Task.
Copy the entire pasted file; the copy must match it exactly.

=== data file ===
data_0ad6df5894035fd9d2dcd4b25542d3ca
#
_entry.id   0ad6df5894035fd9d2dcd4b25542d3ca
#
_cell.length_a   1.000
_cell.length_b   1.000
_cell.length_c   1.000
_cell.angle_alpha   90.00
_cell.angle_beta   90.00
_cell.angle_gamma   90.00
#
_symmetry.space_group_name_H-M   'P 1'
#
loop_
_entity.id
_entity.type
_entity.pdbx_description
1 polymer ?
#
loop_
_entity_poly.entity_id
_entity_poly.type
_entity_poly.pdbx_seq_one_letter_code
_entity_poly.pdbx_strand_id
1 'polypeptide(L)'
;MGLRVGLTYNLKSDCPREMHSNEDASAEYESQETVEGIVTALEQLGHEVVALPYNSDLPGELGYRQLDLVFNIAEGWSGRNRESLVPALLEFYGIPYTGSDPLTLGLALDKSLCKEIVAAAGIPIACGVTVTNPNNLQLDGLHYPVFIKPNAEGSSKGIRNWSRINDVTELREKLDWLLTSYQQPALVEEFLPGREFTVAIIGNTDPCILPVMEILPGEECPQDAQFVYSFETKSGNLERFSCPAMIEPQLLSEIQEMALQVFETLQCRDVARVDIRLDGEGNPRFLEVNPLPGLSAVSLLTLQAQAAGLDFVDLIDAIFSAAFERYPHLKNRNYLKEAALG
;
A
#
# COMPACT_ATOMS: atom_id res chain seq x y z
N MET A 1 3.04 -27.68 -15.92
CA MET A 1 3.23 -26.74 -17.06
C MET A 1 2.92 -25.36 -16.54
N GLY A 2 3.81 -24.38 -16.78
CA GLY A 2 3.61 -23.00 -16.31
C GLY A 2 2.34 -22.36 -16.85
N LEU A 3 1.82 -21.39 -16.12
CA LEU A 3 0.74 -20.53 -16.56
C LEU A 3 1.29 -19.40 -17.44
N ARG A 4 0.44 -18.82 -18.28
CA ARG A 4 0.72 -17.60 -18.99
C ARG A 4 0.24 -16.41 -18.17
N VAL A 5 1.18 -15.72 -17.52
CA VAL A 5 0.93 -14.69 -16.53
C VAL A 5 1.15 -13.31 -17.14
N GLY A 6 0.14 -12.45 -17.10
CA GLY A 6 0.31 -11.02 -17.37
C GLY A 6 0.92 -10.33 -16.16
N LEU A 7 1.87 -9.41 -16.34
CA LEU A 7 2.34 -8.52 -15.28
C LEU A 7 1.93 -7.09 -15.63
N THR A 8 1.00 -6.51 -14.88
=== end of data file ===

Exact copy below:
data_0ad6df5894035fd9d2dcd4b25542d3ca
#
_entry.id   0ad6df5894035fd9d2dcd4b25542d3ca
#
_cell.length_a   1.000
_cell.length_b   1.000
_cell.length_c   1.000
_cell.angle_alpha   90.00
_cell.angle_beta   90.00
_cell.angle_gamma   90.00
#
_symmetry.space_group_name_H-M   'P 1'
#
loop_
_entity.id
_entity.type
_entity.pdbx_description
1 polymer ?
#
loop_
_entity_poly.entity_id
_entity_poly.type
_entity_poly.pdbx_seq_one_letter_code
_entity_poly.pdbx_strand_id
1 'polypeptide(L)'
;MGLRVGLTYNLKSDCPREMHSNEDASAEYESQETVEGIVTALEQLGHEVVALPYNSDLPGELGYRQLDLVFNIAEGWSGRNRESLVPALLEFYGIPYTGSDPLTLGLALDKSLCKEIVAAAGIPIACGVTVTNPNNLQLDGLHYPVFIKPNAEGSSKGIRNWSRINDVTELREKLDWLLTSYQQPALVEEFLPGREFTVAIIGNTDPCILPVMEILPGEECPQDAQFVYSFETKSGNLERFSCPAMIEPQLLSEIQEMALQVFETLQCRDVARVDIRLDGEGNPRFLEVNPLPGLSAVSLLTLQAQAAGLDFVDLIDAIFSAAFERYPHLKNRNYLKEAALG
;
A
#
# COMPACT_ATOMS: atom_id res chain seq x y z
N MET A 1 3.04 -27.68 -15.92
CA MET A 1 3.23 -26.74 -17.06
C MET A 1 2.92 -25.36 -16.54
N GLY A 2 3.81 -24.38 -16.78
CA GLY A 2 3.61 -23.00 -16.31
C GLY A 2 2.34 -22.36 -16.85
N LEU A 3 1.82 -21.39 -16.12
CA LEU A 3 0.74 -20.53 -16.56
C LEU A 3 1.29 -19.40 -17.44
N ARG A 4 0.44 -18.82 -18.28
CA ARG A 4 0.72 -17.60 -18.99
C ARG A 4 0.24 -16.41 -18.17
N VAL A 5 1.18 -15.72 -17.52
CA VAL A 5 0.93 -14.69 -16.53
C VAL A 5 1.15 -13.31 -17.14
N GLY A 6 0.14 -12.45 -17.10
CA GLY A 6 0.31 -11.02 -17.37
C GLY A 6 0.92 -10.33 -16.16
N LEU A 7 1.87 -9.41 -16.34
CA LEU A 7 2.34 -8.52 -15.28
C LEU A 7 1.93 -7.09 -15.63
N THR A 8 1.00 -6.51 -14.88